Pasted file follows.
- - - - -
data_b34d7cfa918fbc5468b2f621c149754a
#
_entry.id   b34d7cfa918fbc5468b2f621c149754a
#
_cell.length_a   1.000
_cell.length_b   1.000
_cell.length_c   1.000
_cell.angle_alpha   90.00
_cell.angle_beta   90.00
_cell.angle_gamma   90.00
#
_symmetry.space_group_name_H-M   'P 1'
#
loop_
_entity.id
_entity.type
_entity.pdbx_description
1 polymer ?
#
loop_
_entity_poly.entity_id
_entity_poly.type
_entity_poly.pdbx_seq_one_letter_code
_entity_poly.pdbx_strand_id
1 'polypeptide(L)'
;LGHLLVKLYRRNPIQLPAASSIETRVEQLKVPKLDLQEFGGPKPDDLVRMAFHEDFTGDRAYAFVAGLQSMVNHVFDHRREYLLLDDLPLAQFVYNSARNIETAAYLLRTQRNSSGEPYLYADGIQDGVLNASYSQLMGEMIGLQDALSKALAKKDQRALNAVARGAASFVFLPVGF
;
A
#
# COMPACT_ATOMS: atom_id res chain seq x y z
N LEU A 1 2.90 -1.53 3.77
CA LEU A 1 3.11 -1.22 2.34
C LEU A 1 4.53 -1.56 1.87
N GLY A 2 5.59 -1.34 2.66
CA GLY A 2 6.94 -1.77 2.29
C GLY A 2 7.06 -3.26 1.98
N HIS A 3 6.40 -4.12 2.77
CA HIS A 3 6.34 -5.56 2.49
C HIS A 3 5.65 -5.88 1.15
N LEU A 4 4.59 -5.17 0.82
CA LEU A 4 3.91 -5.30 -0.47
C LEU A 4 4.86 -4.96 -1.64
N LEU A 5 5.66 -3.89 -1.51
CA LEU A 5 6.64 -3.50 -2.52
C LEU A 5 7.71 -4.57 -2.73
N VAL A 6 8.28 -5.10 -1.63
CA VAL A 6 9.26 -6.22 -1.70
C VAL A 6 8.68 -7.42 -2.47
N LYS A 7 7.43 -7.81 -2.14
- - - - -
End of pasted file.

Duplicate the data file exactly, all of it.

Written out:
data_b34d7cfa918fbc5468b2f621c149754a
#
_entry.id   b34d7cfa918fbc5468b2f621c149754a
#
_cell.length_a   1.000
_cell.length_b   1.000
_cell.length_c   1.000
_cell.angle_alpha   90.00
_cell.angle_beta   90.00
_cell.angle_gamma   90.00
#
_symmetry.space_group_name_H-M   'P 1'
#
loop_
_entity.id
_entity.type
_entity.pdbx_description
1 polymer ?
#
loop_
_entity_poly.entity_id
_entity_poly.type
_entity_poly.pdbx_seq_one_letter_code
_entity_poly.pdbx_strand_id
1 'polypeptide(L)'
;LGHLLVKLYRRNPIQLPAASSIETRVEQLKVPKLDLQEFGGPKPDDLVRMAFHEDFTGDRAYAFVAGLQSMVNHVFDHRREYLLLDDLPLAQFVYNSARNIETAAYLLRTQRNSSGEPYLYADGIQDGVLNASYSQLMGEMIGLQDALSKALAKKDQRALNAVARGAASFVFLPVGF
;
A
#
# COMPACT_ATOMS: atom_id res chain seq x y z
N LEU A 1 2.90 -1.53 3.77
CA LEU A 1 3.11 -1.22 2.34
C LEU A 1 4.53 -1.56 1.87
N GLY A 2 5.59 -1.34 2.66
CA GLY A 2 6.94 -1.77 2.29
C GLY A 2 7.06 -3.26 1.98
N HIS A 3 6.40 -4.12 2.77
CA HIS A 3 6.34 -5.56 2.49
C HIS A 3 5.65 -5.88 1.15
N LEU A 4 4.59 -5.17 0.82
CA LEU A 4 3.91 -5.30 -0.47
C LEU A 4 4.86 -4.96 -1.64
N LEU A 5 5.66 -3.89 -1.51
CA LEU A 5 6.64 -3.50 -2.52
C LEU A 5 7.71 -4.57 -2.73
N VAL A 6 8.28 -5.10 -1.63
CA VAL A 6 9.26 -6.22 -1.70
C VAL A 6 8.68 -7.42 -2.47
N LYS A 7 7.43 -7.81 -2.14